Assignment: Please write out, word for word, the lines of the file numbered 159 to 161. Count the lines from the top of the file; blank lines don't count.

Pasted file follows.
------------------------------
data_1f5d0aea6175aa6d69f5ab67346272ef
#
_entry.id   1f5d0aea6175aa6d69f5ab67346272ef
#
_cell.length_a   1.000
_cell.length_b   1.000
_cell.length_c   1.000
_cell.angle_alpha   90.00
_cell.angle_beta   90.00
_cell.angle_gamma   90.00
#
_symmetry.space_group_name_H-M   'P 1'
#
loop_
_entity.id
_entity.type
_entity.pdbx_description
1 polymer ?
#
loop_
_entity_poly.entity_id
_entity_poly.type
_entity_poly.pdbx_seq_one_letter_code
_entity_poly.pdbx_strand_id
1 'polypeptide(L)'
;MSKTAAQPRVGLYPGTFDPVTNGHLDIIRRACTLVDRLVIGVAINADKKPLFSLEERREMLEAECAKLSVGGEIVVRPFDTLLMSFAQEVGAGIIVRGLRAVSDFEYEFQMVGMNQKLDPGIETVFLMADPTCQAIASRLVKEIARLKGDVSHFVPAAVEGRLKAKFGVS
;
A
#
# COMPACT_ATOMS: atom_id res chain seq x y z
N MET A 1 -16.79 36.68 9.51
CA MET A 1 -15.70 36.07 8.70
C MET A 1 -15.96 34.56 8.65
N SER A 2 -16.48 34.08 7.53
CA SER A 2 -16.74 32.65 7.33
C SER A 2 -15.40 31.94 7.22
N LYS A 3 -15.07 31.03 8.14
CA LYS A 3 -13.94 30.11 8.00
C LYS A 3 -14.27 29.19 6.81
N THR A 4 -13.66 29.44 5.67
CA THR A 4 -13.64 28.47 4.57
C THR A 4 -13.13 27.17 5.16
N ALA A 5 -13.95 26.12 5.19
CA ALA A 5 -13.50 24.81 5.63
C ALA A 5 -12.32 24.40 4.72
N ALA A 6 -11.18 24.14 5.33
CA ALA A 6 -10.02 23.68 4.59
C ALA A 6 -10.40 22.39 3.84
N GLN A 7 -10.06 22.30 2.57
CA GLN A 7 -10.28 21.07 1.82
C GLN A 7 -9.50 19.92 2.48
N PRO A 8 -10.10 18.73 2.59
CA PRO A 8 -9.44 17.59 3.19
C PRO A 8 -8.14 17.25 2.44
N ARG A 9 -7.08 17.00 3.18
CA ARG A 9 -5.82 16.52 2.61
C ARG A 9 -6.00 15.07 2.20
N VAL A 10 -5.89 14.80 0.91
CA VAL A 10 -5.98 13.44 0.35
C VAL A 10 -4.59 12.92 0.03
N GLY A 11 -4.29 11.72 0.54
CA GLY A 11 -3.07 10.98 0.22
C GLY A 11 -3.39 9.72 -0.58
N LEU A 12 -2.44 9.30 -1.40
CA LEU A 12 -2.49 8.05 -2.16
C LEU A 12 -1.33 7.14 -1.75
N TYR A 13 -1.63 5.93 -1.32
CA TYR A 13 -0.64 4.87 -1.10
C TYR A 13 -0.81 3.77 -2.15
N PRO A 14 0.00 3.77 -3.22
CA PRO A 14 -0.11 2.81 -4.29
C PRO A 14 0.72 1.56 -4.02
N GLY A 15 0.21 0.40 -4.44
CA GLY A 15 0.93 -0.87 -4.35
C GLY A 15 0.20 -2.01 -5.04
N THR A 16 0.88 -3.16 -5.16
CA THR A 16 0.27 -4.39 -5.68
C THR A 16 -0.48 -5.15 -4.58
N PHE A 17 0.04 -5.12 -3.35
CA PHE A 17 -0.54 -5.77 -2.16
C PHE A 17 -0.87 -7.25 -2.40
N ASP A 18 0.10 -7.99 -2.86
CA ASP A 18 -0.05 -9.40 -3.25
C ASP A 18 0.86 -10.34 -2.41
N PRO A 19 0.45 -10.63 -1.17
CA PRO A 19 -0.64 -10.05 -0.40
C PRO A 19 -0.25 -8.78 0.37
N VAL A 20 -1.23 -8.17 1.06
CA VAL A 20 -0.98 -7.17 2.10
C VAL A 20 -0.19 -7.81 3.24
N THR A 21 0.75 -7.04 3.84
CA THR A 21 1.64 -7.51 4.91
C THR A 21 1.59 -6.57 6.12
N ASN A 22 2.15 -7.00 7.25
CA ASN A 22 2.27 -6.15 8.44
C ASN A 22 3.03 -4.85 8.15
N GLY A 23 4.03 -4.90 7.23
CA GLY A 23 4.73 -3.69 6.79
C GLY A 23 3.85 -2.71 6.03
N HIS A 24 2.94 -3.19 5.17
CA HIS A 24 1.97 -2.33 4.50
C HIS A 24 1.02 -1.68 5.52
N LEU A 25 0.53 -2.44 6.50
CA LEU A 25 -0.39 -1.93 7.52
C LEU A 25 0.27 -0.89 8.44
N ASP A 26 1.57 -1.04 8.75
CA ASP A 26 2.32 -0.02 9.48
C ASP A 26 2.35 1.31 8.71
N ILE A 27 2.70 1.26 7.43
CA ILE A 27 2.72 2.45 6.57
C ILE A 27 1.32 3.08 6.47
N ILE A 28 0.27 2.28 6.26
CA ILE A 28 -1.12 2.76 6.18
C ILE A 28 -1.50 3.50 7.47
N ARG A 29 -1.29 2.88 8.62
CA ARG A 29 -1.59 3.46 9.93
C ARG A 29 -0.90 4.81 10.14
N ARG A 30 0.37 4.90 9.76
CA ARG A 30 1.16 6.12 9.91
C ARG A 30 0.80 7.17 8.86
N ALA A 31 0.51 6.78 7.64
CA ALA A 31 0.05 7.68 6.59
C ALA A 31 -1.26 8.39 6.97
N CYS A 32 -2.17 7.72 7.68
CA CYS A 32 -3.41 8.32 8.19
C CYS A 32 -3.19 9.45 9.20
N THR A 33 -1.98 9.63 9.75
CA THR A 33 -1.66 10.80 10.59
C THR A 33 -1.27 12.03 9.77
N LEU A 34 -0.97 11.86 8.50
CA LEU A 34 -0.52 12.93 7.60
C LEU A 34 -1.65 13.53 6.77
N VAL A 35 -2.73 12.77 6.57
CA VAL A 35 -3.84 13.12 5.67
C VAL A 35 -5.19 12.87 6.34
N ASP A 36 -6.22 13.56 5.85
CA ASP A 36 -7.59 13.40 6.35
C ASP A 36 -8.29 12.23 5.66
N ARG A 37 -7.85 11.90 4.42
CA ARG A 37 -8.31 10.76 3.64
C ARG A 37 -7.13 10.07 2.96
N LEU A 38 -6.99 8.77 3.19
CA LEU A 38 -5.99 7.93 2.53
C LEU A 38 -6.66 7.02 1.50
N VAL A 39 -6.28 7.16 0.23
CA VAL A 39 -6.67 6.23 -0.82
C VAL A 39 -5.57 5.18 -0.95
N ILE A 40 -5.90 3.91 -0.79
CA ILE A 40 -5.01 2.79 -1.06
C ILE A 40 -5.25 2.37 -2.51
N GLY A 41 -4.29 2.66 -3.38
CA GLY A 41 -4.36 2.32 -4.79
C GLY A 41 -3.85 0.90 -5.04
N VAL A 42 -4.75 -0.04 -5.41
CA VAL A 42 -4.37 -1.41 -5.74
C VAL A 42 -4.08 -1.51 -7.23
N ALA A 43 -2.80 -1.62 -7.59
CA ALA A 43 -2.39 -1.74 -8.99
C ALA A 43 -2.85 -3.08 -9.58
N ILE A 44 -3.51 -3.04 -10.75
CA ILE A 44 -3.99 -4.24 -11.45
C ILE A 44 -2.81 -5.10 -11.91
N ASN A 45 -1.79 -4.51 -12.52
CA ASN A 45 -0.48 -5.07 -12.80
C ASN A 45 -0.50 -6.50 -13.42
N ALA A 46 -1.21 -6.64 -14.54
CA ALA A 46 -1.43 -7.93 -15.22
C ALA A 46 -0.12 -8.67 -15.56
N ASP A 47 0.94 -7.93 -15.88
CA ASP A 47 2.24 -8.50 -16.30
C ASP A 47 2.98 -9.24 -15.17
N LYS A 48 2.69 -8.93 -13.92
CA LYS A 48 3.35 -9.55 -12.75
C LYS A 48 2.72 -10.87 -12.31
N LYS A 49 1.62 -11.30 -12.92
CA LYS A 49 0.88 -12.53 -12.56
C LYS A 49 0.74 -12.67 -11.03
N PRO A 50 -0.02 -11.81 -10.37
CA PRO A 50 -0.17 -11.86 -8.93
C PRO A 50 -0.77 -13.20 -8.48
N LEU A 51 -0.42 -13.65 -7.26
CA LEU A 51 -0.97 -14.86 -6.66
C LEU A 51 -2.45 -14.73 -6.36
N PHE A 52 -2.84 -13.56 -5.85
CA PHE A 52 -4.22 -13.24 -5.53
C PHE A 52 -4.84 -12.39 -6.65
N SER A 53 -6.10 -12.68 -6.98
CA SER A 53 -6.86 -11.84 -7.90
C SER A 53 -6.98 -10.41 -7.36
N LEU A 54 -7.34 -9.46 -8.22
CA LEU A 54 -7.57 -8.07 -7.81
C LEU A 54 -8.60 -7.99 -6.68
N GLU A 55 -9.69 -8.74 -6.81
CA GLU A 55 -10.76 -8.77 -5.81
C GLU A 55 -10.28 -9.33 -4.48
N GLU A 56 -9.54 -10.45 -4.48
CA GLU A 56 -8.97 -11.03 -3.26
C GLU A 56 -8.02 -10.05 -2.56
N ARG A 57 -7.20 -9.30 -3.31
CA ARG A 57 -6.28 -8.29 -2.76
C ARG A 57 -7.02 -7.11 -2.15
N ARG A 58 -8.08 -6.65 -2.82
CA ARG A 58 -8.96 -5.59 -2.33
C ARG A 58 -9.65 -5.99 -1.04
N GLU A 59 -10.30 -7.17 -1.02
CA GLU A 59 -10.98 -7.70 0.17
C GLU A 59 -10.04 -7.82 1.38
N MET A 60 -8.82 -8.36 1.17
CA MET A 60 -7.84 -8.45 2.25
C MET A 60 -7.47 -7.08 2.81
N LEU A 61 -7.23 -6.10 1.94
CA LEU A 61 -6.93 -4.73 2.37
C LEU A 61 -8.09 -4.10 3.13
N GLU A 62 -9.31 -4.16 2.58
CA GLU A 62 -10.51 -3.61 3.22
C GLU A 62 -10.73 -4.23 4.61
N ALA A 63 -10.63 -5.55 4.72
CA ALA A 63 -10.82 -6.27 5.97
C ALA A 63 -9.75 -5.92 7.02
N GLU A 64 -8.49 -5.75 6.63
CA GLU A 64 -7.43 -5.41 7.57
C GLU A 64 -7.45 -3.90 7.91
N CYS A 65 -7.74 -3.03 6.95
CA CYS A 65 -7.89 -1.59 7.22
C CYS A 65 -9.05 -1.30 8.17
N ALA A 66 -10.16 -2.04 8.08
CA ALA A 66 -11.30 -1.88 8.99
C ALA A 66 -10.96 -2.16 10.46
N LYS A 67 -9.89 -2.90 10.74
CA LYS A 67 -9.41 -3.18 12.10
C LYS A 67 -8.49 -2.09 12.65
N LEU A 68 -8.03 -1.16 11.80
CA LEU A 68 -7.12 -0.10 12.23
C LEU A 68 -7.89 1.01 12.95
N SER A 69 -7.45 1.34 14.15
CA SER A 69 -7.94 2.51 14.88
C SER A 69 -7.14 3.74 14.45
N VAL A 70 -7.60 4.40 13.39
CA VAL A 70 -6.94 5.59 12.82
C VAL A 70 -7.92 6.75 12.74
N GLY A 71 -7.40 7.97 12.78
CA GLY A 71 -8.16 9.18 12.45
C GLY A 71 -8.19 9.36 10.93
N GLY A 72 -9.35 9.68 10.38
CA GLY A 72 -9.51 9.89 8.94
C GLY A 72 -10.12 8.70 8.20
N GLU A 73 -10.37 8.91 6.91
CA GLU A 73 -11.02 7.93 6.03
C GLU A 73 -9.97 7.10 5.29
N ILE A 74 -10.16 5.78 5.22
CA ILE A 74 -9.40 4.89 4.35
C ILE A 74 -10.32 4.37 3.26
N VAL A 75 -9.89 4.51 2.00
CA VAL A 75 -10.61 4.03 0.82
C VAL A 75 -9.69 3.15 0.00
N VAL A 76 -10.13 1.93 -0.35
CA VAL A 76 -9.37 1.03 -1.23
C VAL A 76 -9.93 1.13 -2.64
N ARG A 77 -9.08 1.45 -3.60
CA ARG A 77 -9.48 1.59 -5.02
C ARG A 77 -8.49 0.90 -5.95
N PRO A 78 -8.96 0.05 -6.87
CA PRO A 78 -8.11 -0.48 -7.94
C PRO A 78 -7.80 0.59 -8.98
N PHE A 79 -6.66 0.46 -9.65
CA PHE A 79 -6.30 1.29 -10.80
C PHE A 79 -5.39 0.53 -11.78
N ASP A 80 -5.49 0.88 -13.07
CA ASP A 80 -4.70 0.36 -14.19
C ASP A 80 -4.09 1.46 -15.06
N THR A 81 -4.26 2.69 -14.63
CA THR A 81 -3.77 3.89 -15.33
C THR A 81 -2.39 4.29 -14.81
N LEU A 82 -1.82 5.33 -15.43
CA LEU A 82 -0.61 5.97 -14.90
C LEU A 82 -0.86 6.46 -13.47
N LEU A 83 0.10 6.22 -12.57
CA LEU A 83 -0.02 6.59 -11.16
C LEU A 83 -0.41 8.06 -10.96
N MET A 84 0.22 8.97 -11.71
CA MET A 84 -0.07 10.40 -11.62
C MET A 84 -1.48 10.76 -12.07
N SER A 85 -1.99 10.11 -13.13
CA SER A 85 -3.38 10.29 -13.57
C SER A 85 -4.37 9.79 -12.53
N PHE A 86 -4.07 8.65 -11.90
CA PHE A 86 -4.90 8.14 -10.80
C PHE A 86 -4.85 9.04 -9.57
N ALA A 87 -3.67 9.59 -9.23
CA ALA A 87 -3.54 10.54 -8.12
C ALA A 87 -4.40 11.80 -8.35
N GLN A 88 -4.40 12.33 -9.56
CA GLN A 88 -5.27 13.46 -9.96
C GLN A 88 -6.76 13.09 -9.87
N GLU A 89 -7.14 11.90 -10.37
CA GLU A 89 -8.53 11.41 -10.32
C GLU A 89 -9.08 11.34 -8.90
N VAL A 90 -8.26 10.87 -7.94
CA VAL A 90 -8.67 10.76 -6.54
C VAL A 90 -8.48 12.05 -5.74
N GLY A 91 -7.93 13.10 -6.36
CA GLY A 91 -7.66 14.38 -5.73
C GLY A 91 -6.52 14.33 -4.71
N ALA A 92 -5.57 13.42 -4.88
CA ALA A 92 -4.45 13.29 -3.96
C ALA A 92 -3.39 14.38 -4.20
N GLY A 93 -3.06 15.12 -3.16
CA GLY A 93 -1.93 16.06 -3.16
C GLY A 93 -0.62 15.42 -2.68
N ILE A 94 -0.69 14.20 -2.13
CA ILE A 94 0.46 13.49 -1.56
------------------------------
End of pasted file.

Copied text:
C ALA A 43 -2.85 -3.08 -9.58
N ILE A 44 -3.51 -3.04 -10.75
CA ILE A 44 -3.99 -4.24 -11.45